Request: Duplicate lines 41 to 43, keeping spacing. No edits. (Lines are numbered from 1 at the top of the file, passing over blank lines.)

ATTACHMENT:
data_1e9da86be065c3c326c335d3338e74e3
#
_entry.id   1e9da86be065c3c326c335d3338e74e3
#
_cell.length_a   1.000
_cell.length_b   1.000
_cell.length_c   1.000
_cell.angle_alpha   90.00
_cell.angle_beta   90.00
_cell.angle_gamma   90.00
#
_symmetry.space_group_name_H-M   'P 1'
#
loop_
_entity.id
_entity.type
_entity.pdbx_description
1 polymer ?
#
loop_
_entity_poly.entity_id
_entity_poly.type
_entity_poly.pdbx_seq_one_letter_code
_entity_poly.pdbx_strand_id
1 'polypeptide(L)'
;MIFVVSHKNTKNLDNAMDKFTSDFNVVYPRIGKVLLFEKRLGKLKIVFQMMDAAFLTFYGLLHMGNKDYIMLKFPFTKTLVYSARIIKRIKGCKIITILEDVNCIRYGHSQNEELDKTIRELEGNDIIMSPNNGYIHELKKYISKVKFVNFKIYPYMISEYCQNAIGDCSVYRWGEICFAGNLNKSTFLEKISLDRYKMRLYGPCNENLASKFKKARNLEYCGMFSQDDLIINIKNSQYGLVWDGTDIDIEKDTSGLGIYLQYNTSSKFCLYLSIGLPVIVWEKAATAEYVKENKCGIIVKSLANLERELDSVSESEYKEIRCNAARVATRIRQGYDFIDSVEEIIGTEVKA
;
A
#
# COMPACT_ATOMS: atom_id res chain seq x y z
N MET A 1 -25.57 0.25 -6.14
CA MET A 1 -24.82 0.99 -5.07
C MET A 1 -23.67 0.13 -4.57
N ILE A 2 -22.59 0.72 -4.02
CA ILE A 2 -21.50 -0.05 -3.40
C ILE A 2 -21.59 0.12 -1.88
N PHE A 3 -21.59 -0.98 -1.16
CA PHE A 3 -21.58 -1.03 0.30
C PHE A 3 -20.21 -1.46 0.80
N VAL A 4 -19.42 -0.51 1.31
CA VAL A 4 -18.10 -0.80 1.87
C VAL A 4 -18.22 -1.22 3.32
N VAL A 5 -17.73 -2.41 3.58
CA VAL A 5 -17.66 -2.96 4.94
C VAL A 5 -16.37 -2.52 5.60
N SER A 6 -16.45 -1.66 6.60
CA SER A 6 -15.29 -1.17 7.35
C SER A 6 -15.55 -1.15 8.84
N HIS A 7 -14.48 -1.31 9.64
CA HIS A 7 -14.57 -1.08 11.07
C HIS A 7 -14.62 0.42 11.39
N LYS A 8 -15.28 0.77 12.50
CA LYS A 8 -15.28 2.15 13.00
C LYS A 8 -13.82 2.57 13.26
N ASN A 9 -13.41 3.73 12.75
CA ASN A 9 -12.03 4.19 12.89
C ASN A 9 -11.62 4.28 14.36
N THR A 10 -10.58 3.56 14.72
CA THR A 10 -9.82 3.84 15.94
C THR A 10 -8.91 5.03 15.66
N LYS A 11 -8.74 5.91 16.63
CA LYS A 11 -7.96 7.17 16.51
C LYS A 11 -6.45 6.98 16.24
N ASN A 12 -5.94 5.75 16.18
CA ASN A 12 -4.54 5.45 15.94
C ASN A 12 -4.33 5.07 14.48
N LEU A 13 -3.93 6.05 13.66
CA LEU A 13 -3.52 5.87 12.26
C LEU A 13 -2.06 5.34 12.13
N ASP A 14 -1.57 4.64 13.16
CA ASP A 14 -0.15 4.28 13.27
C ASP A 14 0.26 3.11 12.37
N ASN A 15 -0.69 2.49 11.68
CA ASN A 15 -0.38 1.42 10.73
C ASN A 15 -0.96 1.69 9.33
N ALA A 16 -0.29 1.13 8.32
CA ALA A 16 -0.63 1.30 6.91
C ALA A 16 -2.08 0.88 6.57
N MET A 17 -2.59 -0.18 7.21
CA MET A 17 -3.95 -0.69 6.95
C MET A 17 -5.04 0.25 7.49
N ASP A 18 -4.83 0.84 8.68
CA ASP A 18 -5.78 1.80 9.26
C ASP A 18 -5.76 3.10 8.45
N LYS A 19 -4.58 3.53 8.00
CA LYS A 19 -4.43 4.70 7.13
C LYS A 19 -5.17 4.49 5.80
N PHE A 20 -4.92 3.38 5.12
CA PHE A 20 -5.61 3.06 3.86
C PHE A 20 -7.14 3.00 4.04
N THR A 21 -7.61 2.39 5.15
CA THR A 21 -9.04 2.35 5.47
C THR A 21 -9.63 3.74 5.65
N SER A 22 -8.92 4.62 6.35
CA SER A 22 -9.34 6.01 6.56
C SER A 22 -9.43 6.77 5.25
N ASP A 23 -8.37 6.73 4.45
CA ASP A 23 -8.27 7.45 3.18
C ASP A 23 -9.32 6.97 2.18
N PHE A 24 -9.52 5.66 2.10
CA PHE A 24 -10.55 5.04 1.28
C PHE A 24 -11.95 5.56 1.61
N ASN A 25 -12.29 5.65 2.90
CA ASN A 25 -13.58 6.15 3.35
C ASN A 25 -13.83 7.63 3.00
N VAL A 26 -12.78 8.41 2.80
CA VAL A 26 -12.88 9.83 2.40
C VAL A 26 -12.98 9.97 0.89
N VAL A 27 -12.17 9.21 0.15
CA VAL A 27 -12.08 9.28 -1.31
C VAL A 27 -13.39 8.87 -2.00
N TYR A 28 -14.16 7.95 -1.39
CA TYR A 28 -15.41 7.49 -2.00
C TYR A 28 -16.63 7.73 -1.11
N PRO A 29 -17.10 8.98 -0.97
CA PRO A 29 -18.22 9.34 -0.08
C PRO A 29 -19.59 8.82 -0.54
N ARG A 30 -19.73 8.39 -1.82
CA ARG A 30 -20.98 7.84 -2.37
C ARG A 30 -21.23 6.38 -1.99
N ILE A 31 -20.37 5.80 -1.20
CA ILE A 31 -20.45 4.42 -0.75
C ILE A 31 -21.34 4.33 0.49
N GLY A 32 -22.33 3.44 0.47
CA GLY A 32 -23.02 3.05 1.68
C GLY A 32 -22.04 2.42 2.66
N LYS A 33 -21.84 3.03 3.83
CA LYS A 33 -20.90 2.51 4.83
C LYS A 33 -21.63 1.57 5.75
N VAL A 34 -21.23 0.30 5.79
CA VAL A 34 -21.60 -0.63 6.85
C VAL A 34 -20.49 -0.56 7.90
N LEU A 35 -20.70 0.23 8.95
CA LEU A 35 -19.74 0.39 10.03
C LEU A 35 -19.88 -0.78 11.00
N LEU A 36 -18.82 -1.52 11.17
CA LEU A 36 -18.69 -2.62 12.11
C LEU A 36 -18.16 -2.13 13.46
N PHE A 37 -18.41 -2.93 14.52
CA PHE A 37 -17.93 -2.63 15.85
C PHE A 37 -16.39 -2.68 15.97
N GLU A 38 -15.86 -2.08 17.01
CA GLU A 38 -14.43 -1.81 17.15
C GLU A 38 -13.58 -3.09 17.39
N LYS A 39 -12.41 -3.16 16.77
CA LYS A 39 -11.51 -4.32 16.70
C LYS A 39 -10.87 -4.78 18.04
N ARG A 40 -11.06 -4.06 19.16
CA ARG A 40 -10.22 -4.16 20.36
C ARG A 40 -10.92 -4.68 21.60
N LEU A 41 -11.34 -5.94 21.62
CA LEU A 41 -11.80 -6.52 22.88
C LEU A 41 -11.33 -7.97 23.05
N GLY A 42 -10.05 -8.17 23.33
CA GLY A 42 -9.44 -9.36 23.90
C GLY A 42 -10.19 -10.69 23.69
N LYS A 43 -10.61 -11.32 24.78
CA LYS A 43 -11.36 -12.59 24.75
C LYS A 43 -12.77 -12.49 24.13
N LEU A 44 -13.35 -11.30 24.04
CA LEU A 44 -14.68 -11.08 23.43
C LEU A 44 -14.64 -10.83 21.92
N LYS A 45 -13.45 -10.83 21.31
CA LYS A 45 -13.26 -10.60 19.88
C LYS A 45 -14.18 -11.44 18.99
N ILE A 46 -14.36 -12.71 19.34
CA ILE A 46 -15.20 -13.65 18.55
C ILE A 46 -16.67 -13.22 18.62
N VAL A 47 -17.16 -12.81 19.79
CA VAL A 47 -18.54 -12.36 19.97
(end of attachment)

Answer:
CA VAL A 4 -18.10 -0.80 1.87
C VAL A 4 -18.22 -1.22 3.32
N VAL A 5 -17.73 -2.41 3.58